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The stretch of the Pool as far as the Winsford Road bridge is particularly attractive thanks to some excellent conservation work by Thames 21. We will be able to walk along the earth path next to the river and even step onto pebble banks in the water if conditions are right. At Winsford Road, we continue to follow the Pool through the attractive setting of Riverview Walk to Bell Green, then across Southend Lane to the old Lower Sydenham station allotments which now comprise a small green space with many trees, shrubs and flowers.
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Earth Path by the Pool
Past the station, we walk down Kangley Bridge Road to another very natural looking and attractive stretch of the Pool which runs alongside a sports ground and follow it across Lennard Road into Cator Park where we will see the confluence of the Pool and the River Beck (of Beckenham fame). After that we’ll double back to New Beckenham station where the walk ends. Trains from there run back to Lewisham. Alternatively, the 356 bus – to Sydenham vias the Horniman – can be caught on Kent House Road a few minutes walk away, or a little further in the opposite direction on Southend Lane the 54 bus will take you through Catford to Lewisham High Street and beyond.

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For much of the way, this is one of the best walking routes in Lewisham. It’s on level ground, approximately 3 miles in length and should take about 2.5 hours. I look forward to seeing you there.

 

 

 

 

Greenwich to Canary Wharf

We’ll be walking under the Thames on our next walk on Sunday 14 August, leaving Lewisham behind for the Isle of Dogs. Meet outside Cutty Sark DLR (not the ship) at 2.00 pm for a walk through the Greenwich foot tunnel to the ‘other side’, ie. Island Gardens, Millwall Park and Mudchute Farm.

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At Mudchute, we’ll stop for half an hour to look around the farm and have tea or coffee. After that.we’ll leave the greenery behind and walk around the huge watery expanses of  Millwall Outer and Inner Docks on our way to the steel and glass towers of Canary Wharf. A walk of contrasts then as Mudchute Park is quite wild in parts.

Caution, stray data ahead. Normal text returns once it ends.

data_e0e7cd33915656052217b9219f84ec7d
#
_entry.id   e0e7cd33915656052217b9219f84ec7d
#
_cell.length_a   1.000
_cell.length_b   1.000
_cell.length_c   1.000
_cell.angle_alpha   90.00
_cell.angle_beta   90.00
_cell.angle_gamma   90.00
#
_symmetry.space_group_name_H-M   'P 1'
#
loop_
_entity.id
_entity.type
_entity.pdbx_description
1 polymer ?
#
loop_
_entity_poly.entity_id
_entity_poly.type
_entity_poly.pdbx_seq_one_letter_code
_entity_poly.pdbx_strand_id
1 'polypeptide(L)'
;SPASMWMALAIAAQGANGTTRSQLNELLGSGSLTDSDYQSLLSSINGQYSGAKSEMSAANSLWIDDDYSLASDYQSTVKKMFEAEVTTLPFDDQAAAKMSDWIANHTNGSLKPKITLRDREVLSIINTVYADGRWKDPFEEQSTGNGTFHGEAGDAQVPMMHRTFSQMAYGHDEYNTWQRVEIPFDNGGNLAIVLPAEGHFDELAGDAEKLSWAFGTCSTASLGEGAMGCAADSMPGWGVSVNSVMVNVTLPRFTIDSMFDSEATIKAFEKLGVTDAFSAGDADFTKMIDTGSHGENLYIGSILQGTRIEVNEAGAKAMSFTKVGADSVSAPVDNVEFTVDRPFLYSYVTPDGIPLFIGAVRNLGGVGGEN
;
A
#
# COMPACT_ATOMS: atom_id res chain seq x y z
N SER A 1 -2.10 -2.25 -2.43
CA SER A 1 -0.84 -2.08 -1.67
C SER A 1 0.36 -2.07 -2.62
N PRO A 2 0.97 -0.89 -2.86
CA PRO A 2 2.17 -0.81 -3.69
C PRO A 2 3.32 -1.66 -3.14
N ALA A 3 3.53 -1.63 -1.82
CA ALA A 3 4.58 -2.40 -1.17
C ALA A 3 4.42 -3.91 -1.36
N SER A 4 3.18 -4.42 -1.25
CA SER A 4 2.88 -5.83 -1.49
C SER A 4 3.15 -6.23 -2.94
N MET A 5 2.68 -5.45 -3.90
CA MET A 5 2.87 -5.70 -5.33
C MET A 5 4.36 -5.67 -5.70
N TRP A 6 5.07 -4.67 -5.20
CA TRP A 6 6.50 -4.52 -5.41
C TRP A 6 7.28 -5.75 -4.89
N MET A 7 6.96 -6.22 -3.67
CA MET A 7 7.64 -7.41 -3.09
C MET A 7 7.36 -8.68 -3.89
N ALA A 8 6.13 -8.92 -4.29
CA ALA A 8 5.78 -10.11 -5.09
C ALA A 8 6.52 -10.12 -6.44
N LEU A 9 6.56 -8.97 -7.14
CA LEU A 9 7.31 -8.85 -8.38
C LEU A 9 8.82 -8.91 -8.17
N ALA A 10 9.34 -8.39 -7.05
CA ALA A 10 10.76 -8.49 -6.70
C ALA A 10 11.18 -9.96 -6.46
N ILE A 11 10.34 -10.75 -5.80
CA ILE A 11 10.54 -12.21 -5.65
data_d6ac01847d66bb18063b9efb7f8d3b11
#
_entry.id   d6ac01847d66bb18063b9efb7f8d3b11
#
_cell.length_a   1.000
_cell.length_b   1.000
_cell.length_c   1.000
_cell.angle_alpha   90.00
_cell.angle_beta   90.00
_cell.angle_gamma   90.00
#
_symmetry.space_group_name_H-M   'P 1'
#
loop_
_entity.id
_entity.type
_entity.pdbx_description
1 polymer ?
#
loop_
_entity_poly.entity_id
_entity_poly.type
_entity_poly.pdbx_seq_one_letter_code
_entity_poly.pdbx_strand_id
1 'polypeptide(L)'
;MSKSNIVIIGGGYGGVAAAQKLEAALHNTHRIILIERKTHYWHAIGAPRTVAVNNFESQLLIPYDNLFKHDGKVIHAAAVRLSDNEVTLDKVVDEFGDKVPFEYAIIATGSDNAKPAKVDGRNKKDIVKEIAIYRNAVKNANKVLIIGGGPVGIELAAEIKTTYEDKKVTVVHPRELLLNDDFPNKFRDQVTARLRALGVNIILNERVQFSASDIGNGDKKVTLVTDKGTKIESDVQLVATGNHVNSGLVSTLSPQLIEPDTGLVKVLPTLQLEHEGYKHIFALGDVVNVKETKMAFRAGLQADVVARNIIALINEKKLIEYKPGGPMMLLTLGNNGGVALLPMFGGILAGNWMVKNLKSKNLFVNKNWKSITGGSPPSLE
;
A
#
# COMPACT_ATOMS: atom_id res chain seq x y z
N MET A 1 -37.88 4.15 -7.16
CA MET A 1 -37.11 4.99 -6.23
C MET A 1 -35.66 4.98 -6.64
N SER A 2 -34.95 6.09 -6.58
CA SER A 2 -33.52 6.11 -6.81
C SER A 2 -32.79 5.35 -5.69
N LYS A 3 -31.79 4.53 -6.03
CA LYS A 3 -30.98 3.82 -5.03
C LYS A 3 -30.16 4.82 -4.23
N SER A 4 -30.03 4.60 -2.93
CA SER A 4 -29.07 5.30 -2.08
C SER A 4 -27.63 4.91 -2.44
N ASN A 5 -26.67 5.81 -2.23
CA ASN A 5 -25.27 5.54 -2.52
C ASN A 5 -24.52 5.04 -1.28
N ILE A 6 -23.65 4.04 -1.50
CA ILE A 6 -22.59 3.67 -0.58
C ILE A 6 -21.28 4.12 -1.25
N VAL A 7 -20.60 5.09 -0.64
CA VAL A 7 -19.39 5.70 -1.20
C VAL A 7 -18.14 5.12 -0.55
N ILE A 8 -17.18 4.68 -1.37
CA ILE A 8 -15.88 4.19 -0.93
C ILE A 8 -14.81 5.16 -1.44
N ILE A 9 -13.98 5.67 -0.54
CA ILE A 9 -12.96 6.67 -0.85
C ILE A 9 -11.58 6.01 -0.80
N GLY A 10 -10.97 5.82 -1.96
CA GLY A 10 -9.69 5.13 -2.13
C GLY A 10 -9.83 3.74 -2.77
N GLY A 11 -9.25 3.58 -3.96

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The high road to Mudchute Farm

A view of the familiar sights of Greenwich from a different angle, some local history, various trees, plants and other features of the natural world, a wide range of animals at the farm (see their website here) and hopefully some waterfowl in the docks. The walk is just over 2.5 miles, mostly on level ground (there are lifts into and out of the foot tunnel) and should last about 2.5 hours including the farm stop. Children are welcome and if anyone wants to stay at the farm rather than carry on to Canary Wharf, that’s fine.

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Horses at the farm

I look forward to seeing you there.

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Swans and cygnets at Millwall Docks

Forest Hill To Mayow Park

The second walk this month will be on Sunday 17th July. Meet outside Forest Hill station at 2pm for a walk along the railway path to Albion Millenium Green, then over the railway bridge to Dacres Wood nature reserve and finally to Mayow Park.
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Albion Millenium Green is a former tennis club which, in the thirty years since its closure ‘has evolved into an ecologically interesting mix of woodland and open spaces, thanks largely to nature, but also the work of volunteers…’ We will have a general tour of the site which has many interesting features.
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Dacres Wood woodland
Next stop on the itinerary is Dacres Wood Nature Reserve which is an attractive mix of wetland and woodland habitats situated in what was once part of the old Croydon Canal. We will explore the reserve with a particular focus on the plant life. Since our last visit, a new bridge has been built over the pond which should also be worth seeing.
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We will then walk a little further down Dacres Road and into Mayow Park which was opened in 1877 and named after the owner of the land, Major Mayow Wynell Adams. It has many fine oak trees, some of which were almost certainly field boundary trees. It has a wide range of plants, an orchard and a cafe – which is where the walk will end!
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The walk is just over a mile in length and on level ground apart from the railway bridge. The weather forecast at the moment is good and this should be an enjoyable tour of some of the green spaces of Forest Hill and Sydenham.